The forefingers of both gloves have conductive panels on the tips, but they’re not as accurate as you mighty hope. Halvarssons / Lindstrands use the ‘Nudud’ bump to improve this, but as a set of track-focussed gloves, it’s unsurprising to find less attention given to mobile phone use.

Using Google maps, I find it a real struggle to access any of the controls, even when off the bike, let alone with the phone attached to the bars.


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Warm and cold weather use

The ventilation on the Alpinestars GP Plus R V2s works well thanks to perforated panels and well-positioned holes in the fingers and on either side of the knuckles, which allow air to pass through easily. Even on the GS, which of course has hand-guards, I only need lift my hand from the bars to feel the air moving around my hand.

How cooled your hands get will depend on your bike’s fairing – on the VFR800 for instance my hands don’t get cold as the perforation on the thumb area is out of the wind; it ends up with a good balance over about 12°C or so.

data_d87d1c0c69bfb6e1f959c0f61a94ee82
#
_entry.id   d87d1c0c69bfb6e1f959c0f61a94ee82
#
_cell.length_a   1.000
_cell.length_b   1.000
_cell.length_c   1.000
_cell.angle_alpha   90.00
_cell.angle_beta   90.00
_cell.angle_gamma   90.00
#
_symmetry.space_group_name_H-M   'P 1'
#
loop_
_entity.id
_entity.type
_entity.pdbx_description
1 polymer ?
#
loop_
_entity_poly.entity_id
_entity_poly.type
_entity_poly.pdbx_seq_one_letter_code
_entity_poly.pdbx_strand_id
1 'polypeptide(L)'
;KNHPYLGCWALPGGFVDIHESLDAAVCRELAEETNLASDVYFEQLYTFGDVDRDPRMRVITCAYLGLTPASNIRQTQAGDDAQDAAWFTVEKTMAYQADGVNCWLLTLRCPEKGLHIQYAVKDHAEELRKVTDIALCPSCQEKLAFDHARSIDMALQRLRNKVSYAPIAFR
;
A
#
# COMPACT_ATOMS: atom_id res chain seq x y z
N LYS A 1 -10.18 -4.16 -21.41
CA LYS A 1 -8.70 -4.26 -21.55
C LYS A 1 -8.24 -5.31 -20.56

Of course, these are not winter gloves, but I’ve been using them in summer and autumn with no problems at all, and particularly like the fact that my hands don’t get in any way sweaty.



Protection and certification

The Alpinestars GP Plus V2 R gloves are certified to EN13594:2015 Level 1 with knuckle protection. There is a higher Level 2, though there aren’t many gloves available that are rated to this. Given the outstanding performance of these Alpinestars in MotoCAP testing though (see below), we're surprised they're not certified to the higher standard.

Made of a combination of cow and goat hide, these gloves have reinforced sections on the outside edges of the hands and at the palms: the key impact areas. There’s also aramid fibre in the palm and thumb for additional abrasion protection, as well as over the top of the hands and knuckles.

The palm has a slider that helps prevent damage to the scaphoid bone, which can occur if an outstretched hand grabs the road surface in a fall, causing the wrist to push ahead and break this carpal bone.